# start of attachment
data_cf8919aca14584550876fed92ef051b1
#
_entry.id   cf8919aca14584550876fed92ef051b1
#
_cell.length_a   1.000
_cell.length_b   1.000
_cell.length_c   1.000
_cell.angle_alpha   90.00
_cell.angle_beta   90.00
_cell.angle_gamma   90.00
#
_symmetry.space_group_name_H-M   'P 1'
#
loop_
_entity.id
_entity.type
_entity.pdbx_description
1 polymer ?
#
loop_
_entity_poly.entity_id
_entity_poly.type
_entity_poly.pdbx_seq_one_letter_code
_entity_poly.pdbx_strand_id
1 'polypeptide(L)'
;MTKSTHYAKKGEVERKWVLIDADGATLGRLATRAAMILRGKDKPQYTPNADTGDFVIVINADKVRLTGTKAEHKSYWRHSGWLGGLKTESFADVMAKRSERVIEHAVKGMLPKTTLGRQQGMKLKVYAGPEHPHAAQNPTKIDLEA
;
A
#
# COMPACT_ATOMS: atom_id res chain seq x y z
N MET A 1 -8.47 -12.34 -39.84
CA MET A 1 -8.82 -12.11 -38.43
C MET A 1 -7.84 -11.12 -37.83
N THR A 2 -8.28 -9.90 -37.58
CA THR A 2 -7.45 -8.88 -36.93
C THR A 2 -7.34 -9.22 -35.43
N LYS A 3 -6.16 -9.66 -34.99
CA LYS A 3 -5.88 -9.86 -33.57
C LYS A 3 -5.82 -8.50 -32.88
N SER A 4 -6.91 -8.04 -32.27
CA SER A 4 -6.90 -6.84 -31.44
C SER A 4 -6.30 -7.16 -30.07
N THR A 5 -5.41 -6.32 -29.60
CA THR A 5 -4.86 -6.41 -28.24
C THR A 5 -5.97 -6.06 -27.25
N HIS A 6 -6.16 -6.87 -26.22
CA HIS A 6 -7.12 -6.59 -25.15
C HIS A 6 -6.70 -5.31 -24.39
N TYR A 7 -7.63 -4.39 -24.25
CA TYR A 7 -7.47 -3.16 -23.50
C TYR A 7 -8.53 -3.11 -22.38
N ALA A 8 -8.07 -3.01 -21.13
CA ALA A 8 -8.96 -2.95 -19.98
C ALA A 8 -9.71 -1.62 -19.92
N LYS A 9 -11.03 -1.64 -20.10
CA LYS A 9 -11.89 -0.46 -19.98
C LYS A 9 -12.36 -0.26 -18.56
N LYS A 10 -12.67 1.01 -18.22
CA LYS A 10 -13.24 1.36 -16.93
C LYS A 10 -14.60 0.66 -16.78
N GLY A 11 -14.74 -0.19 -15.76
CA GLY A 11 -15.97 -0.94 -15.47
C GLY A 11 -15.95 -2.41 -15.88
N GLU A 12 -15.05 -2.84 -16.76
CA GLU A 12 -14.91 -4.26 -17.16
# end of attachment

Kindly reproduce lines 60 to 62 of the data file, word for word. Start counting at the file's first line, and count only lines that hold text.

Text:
C LYS A 10 -14.60 0.66 -16.78
N GLY A 11 -14.74 -0.19 -15.76
CA GLY A 11 -15.97 -0.94 -15.47